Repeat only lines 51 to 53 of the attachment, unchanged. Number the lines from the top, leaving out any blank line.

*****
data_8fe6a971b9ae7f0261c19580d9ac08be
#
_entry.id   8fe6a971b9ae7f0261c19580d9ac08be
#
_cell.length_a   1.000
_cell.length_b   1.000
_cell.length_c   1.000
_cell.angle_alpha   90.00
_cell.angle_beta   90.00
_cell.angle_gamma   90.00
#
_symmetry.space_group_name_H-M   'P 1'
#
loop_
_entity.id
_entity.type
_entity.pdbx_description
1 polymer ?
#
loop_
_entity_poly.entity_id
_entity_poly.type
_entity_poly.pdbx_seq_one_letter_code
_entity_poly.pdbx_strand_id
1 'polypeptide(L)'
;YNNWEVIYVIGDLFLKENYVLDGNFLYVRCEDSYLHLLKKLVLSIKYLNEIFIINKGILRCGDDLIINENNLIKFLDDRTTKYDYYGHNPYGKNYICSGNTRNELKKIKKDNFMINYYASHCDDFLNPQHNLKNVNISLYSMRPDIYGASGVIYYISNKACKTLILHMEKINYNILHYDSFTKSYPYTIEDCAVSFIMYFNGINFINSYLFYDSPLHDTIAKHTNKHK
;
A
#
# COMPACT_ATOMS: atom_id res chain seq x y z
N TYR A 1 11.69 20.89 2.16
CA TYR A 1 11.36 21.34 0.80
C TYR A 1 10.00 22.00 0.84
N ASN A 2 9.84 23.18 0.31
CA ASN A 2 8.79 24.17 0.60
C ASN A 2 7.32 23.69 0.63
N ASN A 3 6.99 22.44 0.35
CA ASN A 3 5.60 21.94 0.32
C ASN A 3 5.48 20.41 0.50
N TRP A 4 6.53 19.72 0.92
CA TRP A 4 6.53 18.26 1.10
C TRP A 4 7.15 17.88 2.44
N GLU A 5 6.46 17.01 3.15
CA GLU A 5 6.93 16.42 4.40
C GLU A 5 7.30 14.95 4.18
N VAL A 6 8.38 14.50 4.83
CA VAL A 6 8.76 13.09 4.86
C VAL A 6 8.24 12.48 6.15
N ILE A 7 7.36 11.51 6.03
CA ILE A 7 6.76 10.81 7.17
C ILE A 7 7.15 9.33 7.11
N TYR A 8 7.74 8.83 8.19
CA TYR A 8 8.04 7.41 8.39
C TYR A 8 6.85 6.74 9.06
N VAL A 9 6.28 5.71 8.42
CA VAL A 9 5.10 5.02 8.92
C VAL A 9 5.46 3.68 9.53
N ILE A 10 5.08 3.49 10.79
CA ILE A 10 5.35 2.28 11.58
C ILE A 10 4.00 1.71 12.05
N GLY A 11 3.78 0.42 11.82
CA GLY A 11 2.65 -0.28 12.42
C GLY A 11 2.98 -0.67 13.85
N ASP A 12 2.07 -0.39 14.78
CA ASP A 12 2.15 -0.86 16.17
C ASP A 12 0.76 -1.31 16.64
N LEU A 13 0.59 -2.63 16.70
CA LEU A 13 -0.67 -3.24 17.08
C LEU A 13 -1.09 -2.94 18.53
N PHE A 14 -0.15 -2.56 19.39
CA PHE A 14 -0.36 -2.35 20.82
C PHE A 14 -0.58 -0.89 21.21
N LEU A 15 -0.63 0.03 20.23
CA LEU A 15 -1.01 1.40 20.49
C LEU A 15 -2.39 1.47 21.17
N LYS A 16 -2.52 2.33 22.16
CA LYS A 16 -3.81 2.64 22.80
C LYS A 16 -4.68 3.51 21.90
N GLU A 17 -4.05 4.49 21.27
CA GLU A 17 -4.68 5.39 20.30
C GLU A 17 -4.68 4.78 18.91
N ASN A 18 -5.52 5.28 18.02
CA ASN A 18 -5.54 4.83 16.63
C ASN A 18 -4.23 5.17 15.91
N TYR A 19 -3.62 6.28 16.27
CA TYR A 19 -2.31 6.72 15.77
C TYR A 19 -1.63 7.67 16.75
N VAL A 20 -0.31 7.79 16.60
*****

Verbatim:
C ILE A 7 7.15 9.33 7.11
N TYR A 8 7.74 8.83 8.19
CA TYR A 8 8.04 7.41 8.39